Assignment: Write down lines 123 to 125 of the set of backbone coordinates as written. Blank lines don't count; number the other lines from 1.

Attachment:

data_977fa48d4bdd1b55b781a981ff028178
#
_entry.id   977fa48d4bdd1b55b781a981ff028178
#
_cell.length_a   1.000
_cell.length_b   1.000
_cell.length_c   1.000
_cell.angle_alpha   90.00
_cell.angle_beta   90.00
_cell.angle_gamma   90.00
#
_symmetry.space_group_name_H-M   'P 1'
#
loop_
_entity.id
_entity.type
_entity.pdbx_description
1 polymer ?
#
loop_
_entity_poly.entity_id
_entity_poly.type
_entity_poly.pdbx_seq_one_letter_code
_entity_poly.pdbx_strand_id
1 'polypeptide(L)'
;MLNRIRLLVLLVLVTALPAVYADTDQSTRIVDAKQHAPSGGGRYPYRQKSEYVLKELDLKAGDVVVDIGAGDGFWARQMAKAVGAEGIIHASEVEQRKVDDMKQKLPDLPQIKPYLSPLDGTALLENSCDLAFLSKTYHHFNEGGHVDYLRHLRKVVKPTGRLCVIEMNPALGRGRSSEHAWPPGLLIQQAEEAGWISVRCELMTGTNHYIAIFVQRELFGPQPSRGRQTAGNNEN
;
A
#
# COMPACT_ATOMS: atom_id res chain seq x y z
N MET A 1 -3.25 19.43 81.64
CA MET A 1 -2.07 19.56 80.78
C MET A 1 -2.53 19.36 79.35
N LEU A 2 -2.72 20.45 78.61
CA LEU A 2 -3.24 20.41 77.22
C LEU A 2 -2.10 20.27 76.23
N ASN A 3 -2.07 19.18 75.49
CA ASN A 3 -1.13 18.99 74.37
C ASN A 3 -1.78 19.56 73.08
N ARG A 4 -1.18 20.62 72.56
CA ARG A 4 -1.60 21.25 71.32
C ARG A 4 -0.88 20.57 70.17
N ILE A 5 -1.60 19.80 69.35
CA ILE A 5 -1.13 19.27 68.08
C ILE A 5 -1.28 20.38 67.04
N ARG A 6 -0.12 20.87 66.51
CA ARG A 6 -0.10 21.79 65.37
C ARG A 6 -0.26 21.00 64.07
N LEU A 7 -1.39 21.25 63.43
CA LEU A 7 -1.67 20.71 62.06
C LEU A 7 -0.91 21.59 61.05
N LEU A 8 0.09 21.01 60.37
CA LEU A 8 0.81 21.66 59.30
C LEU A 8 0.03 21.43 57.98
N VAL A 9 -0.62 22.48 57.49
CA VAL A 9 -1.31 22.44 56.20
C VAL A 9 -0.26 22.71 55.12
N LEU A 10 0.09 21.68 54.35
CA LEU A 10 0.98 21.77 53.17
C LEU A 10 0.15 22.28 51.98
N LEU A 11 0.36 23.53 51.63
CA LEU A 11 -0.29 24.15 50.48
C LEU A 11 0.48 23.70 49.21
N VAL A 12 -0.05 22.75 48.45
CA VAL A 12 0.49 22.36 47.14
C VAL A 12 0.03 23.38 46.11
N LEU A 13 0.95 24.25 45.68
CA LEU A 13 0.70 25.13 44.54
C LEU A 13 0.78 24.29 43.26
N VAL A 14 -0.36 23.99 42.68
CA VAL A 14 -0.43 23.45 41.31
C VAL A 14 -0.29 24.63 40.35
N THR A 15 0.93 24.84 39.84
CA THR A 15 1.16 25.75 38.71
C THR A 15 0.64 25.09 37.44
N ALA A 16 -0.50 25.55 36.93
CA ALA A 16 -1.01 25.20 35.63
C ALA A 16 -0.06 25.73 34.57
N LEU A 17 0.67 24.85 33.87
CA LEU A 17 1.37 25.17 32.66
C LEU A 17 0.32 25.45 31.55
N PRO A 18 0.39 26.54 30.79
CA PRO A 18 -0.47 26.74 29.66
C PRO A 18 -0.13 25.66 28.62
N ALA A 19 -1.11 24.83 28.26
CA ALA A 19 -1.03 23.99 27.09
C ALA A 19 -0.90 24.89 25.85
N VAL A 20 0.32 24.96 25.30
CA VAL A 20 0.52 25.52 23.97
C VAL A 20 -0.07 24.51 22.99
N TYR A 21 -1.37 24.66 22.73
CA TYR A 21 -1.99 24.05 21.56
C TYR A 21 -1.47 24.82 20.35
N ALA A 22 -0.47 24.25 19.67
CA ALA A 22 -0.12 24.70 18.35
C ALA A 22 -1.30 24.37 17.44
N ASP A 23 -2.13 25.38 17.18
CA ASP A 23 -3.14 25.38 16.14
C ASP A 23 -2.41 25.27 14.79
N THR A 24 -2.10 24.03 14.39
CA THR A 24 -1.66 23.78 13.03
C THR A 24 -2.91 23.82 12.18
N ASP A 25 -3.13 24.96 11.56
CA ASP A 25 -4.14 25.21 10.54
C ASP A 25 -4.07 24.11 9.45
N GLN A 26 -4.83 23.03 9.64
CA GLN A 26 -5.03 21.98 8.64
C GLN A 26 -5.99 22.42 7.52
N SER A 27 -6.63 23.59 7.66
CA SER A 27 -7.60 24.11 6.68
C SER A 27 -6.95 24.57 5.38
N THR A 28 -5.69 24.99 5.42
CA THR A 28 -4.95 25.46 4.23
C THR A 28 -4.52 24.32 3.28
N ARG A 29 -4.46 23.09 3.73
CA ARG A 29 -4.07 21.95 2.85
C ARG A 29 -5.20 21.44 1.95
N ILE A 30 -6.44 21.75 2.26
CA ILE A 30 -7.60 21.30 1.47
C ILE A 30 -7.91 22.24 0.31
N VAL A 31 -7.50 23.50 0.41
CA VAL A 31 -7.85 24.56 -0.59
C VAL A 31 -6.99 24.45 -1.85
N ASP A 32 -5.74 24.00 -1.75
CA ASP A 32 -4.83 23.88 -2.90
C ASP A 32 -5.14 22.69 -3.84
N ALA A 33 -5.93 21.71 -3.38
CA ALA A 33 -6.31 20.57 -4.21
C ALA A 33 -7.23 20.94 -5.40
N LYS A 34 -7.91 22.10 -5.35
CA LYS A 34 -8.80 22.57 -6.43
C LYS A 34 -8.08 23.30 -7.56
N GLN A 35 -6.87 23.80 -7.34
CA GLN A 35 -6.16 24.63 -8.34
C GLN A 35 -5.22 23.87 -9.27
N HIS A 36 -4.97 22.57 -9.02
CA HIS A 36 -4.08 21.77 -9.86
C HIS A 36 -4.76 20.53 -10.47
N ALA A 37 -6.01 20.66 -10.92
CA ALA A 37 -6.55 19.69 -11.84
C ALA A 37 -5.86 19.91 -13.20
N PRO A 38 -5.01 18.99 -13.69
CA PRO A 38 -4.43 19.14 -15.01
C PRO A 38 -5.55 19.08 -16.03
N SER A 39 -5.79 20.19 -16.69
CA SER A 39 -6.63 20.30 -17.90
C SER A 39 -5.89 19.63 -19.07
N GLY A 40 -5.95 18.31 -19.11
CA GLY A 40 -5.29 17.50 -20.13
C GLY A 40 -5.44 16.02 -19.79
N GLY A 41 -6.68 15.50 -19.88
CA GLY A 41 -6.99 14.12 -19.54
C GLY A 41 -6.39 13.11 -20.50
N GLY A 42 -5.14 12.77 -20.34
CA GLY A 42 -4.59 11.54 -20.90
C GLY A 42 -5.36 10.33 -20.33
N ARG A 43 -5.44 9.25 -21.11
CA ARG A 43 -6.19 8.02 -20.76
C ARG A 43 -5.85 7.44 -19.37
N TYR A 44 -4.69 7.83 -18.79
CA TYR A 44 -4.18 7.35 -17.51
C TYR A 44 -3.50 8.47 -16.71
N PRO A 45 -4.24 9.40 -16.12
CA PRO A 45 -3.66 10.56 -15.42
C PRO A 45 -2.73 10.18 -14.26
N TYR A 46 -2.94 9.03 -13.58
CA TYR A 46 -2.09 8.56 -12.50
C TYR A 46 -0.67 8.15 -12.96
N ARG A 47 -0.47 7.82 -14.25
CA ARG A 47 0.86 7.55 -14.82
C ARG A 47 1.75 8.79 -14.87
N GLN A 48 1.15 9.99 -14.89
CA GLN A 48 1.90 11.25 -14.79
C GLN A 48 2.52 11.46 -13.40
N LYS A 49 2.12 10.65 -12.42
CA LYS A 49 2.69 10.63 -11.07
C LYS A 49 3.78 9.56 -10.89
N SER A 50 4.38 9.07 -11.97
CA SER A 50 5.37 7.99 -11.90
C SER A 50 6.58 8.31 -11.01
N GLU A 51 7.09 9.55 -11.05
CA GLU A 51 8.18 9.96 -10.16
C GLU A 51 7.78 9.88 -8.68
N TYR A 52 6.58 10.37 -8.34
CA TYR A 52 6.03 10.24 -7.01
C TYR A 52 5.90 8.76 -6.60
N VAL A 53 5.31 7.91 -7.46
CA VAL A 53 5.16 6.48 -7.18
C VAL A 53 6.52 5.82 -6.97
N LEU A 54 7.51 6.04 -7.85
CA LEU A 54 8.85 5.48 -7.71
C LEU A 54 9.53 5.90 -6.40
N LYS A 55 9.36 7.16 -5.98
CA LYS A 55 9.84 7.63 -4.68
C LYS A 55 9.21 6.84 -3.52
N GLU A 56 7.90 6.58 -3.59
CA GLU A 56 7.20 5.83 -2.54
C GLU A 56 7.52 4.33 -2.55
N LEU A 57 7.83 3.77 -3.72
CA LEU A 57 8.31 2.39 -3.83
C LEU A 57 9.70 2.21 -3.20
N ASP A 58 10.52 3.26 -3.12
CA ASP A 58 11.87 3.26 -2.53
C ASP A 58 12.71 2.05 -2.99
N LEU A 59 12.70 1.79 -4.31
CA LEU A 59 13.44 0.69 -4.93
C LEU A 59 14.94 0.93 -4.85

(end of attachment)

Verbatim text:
C VAL A 31 -6.99 24.45 -1.85
N ASP A 32 -5.74 24.00 -1.75
CA ASP A 32 -4.83 23.88 -2.90